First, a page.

My favorite part about New Year’s Eve is the traditions that I grew up with in Ecuador. I love introducing my friends to these Latin American good luck superstitions for New Years. My husband thought I was crazy when I first explained some of these traditions to him – he still thinks some of these are crazy – but reluctantly participates in the ones he thinks are over the top, however I have succeeded in getting quite of few of my non-Latin friends to participate. This could also have something to do with the cocktails that they are drinking, but it still works and we all seem less crazy if we do these together. There are a ton of different traditions for celebrating the New Year, some are very common across Latin American countries and others are more specific to a certain country or region. Here are some of my favorites:
The Suitcase: I love to travel, so this is an important one for me. I’ve probably done this every year since I can remember. This is how it works: at midnight on December 31st take an empty suitcase and run around the block with it. This will bring you good travels and adventure in the New Year. Add some coins or cash to your suitcase, so you that can you also have some prosperity – or stay at 4 star hotels during your travels. If you don’t live on a block, you can just run up and down the street for a minute or even around the house – if you don’t want your neighbors to think you are crazy.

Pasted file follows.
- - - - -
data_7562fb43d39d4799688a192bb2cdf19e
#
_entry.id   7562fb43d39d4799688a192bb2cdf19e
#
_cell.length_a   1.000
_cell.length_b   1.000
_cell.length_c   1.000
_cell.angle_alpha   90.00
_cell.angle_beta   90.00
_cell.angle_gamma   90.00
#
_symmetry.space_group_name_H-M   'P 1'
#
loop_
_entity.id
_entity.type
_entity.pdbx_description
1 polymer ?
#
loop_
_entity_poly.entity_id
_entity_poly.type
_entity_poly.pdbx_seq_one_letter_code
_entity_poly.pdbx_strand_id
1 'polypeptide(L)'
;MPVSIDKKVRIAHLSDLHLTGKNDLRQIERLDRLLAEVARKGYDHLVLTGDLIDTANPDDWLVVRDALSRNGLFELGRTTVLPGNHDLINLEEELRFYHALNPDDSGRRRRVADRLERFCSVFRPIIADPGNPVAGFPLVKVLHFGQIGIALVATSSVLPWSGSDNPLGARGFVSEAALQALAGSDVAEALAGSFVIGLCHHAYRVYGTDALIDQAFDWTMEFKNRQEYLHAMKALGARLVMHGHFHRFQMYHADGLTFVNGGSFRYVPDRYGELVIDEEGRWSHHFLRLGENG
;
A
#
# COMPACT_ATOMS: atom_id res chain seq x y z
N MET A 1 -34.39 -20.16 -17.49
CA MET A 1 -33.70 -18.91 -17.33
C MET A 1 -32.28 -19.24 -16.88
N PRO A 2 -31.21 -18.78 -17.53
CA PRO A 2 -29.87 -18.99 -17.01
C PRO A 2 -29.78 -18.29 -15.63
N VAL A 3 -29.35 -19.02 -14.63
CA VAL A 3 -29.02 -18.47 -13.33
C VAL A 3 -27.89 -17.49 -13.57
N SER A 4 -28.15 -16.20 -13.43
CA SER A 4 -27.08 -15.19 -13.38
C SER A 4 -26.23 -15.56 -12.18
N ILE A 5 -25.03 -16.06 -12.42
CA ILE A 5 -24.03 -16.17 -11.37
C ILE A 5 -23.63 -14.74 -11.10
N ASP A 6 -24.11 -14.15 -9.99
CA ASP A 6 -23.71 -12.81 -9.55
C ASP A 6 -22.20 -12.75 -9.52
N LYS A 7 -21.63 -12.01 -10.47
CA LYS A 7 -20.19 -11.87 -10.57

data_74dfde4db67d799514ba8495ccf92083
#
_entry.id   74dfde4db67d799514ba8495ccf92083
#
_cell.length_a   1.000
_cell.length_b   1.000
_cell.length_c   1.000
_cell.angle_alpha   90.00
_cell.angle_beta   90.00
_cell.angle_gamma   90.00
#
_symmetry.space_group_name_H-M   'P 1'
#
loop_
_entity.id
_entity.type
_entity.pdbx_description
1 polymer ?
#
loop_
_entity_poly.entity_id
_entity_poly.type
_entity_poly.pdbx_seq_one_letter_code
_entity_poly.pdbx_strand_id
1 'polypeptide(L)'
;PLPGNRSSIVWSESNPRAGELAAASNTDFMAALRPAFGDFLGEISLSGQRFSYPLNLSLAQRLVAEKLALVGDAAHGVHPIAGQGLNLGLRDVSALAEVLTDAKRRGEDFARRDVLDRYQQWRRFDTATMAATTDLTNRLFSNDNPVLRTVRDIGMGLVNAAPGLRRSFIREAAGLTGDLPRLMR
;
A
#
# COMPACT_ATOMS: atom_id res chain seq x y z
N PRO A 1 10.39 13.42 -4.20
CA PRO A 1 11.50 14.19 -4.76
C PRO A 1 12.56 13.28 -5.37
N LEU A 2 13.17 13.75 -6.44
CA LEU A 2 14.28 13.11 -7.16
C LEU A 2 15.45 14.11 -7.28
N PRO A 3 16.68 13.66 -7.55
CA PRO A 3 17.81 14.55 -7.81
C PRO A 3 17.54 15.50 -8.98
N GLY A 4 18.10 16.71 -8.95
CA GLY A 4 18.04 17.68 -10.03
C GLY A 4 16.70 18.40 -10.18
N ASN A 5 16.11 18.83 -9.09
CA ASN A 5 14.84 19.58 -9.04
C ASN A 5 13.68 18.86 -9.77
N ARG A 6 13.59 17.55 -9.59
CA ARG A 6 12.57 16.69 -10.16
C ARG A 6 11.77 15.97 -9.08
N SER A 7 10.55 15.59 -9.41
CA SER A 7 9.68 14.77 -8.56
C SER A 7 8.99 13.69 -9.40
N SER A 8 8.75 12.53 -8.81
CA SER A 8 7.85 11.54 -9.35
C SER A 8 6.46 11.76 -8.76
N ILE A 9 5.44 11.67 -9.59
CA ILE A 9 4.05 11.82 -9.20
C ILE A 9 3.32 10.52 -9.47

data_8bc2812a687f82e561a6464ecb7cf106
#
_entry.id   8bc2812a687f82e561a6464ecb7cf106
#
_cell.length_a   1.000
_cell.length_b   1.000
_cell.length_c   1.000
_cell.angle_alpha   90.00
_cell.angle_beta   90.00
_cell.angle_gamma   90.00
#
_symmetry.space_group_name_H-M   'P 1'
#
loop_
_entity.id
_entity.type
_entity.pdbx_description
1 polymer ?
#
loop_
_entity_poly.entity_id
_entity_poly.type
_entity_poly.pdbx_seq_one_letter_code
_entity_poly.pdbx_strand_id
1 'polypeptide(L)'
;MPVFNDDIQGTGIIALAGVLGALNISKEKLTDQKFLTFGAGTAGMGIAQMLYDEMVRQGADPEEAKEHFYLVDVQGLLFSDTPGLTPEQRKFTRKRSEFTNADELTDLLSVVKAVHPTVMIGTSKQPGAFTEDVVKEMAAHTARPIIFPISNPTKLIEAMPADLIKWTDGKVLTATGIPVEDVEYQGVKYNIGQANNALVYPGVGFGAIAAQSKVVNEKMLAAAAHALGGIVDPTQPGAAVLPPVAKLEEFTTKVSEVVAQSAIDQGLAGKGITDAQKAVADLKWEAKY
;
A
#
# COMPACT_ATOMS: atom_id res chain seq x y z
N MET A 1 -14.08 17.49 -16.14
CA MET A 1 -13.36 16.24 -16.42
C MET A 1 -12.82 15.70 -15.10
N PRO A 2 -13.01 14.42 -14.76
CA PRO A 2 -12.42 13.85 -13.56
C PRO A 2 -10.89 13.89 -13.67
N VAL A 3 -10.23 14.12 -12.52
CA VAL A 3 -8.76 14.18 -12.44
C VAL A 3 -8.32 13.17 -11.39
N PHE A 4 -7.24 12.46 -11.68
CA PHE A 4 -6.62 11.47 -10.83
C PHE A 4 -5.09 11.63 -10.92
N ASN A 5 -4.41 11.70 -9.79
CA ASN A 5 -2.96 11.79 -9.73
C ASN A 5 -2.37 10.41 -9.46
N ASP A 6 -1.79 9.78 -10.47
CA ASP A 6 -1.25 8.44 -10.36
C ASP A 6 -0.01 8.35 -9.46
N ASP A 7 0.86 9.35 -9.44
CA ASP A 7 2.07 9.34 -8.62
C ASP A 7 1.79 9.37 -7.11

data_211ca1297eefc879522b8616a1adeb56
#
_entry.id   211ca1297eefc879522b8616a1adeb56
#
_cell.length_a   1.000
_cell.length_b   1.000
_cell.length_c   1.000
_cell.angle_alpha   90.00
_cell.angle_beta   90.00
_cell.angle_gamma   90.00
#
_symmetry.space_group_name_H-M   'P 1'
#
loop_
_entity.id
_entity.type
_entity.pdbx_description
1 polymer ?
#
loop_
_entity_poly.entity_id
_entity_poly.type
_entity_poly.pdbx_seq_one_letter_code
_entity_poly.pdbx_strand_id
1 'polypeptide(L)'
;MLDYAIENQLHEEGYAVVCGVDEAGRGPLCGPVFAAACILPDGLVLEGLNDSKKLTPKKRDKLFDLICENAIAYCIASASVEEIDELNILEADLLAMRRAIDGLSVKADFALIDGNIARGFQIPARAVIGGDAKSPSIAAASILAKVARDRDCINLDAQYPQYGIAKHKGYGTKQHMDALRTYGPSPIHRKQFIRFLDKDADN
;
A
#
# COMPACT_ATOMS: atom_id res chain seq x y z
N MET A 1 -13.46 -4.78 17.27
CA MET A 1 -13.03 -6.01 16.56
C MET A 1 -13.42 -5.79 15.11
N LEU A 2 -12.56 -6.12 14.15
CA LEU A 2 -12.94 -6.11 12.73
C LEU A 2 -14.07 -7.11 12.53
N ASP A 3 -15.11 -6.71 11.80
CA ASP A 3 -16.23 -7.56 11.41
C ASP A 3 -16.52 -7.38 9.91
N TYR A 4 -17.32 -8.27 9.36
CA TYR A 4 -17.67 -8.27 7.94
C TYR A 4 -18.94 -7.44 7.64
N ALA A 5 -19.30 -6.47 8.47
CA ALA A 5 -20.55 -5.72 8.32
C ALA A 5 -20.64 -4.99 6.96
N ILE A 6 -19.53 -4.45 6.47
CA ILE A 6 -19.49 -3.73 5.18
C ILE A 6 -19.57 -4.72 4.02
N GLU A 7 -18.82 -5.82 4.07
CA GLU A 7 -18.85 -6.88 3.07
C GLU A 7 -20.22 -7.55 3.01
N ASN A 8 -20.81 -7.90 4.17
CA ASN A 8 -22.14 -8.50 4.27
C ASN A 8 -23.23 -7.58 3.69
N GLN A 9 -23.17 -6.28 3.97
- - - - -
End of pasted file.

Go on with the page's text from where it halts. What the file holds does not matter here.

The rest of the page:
The Underwear: Super simple, wear yellow underwear for prosperity in the New Year or red if you are looking for love/passion.
The Grapes: Eat 12 grapes at midnight, each grape represents a month in the New Year. Ask for a wish with each grape that you eat.
The Año Viejo effigy: In Ecuador it is a tradition to make a life size effigy or dummy that represents the old year and to burn it at midnight. These dolls are usually made to look like celebrities or politicians, both local and international. The effigy can be someone who died during the year or who made a lot of headlines, it can also be someone people really love or someone they really hate. Did I mention that politicians were very popular Año Viejos? There are neighborhood contests for the best Año Viejo and you can either make your own or buy them already made.
The Will or Testament: It is only natural that the Año Viejo or Old Year has to leave a will or testament to his heirs. A testament is a list of events from the old year – can be good, bad, funny – that are somewhat satirical and involves listing items and/or advice that you would leave to your friends/family/famous people so that they can have be better off in the New Year. These wills can be written in the form of a basic letter, a rhyming poem, a song, etc. They are usually very creative and very politically incorrect. There are also contests for people to submit their testaments.